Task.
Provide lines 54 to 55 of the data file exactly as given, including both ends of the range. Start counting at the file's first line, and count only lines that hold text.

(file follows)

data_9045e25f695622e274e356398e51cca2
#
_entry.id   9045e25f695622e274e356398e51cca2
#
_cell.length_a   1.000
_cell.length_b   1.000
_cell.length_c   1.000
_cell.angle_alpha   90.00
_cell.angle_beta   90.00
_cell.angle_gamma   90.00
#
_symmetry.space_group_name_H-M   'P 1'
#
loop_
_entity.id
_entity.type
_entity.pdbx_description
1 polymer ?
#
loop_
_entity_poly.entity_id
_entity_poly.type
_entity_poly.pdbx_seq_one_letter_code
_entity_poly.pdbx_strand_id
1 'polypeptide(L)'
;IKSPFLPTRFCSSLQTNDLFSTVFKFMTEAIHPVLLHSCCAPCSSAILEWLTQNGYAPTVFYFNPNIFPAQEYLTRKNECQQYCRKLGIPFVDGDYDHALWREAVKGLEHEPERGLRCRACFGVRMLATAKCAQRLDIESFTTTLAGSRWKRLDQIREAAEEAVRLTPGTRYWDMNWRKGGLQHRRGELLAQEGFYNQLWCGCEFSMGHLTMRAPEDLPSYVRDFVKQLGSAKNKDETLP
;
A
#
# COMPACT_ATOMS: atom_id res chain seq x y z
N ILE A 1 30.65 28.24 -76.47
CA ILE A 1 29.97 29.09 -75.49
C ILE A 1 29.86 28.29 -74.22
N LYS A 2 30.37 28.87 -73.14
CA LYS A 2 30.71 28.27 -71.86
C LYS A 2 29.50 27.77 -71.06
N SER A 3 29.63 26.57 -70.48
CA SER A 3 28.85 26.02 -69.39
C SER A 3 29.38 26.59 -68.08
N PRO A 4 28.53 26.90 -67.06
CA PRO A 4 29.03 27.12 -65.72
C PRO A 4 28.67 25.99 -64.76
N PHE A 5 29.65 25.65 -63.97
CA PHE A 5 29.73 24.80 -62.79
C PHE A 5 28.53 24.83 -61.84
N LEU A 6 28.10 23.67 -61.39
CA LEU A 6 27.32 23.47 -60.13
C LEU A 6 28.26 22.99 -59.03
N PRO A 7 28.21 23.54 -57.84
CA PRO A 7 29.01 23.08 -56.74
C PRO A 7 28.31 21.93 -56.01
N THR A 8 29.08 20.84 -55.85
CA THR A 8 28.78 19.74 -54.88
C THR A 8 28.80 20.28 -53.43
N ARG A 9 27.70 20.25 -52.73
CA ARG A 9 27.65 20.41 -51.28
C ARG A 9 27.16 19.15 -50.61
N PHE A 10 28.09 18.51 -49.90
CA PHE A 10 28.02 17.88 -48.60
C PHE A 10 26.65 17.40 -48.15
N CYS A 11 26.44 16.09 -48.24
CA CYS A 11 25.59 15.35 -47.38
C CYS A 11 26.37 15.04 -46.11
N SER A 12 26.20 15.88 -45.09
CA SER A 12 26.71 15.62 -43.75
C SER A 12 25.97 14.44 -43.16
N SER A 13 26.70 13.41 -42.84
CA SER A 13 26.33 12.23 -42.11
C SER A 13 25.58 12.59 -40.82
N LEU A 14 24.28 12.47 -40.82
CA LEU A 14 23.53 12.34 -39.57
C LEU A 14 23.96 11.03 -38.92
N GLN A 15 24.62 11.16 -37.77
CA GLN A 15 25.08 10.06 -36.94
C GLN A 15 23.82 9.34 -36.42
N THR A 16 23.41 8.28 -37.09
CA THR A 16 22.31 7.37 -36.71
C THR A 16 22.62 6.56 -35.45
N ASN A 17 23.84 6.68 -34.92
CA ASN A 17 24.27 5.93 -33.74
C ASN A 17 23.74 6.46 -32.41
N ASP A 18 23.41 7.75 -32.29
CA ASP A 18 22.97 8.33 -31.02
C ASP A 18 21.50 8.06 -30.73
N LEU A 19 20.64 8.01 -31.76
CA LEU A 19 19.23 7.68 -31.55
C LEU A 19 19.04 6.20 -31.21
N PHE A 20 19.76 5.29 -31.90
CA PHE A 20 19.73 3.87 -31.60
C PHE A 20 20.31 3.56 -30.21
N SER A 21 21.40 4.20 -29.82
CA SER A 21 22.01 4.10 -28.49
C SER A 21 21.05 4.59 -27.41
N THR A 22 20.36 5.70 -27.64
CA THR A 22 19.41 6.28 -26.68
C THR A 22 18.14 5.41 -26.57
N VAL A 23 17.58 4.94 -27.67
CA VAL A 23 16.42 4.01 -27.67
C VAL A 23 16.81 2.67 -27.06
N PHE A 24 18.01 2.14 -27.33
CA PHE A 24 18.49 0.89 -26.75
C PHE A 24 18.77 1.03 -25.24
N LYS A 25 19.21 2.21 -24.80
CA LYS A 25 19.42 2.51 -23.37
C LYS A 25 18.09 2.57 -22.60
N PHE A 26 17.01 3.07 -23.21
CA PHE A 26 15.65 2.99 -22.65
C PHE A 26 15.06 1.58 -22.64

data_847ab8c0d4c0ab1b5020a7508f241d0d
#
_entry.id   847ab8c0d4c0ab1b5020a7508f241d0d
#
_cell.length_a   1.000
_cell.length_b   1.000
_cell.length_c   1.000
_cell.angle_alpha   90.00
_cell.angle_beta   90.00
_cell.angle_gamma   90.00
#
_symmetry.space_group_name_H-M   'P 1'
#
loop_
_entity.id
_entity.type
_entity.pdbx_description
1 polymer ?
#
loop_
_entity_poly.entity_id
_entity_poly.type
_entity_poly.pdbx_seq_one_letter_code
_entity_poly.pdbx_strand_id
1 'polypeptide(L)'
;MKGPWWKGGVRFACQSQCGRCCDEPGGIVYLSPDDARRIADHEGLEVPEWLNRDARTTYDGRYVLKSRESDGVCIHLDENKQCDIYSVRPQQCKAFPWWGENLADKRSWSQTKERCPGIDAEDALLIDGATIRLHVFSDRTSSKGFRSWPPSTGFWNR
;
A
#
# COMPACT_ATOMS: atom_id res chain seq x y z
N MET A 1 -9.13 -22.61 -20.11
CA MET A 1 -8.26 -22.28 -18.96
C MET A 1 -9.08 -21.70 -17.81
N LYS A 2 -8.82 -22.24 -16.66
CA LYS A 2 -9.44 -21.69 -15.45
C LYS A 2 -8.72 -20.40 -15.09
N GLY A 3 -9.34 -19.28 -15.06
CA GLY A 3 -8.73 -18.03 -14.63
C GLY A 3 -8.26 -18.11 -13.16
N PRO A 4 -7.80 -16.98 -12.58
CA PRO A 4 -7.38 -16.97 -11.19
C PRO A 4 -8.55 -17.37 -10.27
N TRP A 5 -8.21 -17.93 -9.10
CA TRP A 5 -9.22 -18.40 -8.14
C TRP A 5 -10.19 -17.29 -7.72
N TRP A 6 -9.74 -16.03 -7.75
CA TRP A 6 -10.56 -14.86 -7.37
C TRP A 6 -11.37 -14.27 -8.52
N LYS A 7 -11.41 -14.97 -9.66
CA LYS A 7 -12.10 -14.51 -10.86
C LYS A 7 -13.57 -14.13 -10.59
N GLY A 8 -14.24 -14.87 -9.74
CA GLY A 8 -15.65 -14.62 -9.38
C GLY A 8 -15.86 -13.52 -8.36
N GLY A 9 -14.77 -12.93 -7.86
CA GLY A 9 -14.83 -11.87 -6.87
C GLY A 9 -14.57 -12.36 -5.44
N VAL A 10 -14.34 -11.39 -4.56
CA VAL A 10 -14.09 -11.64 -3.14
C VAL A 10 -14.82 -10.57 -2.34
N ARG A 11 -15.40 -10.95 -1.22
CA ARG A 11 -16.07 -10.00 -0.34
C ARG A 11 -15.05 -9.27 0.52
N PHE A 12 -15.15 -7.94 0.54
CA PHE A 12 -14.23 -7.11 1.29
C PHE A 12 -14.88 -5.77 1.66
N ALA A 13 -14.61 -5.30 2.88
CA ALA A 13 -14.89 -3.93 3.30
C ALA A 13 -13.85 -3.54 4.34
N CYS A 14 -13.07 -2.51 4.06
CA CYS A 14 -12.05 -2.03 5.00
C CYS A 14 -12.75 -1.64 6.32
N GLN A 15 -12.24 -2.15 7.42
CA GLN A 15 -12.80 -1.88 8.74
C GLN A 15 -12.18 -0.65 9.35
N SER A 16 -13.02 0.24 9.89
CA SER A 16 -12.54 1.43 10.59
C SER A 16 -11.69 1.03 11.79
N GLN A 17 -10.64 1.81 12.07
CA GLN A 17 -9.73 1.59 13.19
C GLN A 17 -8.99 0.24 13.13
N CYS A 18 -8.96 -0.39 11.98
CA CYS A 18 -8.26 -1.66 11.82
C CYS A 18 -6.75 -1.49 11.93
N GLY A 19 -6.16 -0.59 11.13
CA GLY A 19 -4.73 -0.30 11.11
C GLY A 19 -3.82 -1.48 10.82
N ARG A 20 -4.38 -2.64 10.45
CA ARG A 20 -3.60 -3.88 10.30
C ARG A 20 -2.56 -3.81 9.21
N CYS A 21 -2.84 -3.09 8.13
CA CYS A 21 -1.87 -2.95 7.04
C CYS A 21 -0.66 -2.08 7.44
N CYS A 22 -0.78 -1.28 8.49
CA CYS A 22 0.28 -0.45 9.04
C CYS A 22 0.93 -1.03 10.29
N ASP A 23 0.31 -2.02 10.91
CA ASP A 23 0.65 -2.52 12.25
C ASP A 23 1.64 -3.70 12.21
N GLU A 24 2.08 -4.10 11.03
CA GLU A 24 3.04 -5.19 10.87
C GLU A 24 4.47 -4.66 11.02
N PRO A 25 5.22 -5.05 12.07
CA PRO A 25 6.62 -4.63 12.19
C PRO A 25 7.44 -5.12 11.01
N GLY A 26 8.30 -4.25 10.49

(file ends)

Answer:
C THR A 8 28.80 20.28 -53.43
N ARG A 9 27.70 20.25 -52.73